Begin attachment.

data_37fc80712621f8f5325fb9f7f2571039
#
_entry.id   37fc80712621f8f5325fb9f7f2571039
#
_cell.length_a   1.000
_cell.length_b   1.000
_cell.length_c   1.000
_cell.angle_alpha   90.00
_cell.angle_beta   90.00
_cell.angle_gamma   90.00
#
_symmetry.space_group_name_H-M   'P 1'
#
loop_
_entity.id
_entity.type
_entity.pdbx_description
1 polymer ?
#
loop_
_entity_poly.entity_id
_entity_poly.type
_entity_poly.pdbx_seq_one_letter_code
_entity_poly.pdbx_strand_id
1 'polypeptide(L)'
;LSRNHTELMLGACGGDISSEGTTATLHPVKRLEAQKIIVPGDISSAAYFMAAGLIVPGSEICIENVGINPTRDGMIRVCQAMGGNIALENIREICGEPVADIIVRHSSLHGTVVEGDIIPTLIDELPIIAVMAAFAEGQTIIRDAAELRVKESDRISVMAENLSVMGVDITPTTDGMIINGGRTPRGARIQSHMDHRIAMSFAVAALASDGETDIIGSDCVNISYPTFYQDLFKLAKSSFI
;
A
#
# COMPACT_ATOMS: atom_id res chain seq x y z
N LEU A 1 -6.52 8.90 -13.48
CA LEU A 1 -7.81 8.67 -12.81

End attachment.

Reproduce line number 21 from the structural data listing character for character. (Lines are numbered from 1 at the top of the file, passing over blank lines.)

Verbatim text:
_entity_poly.entity_id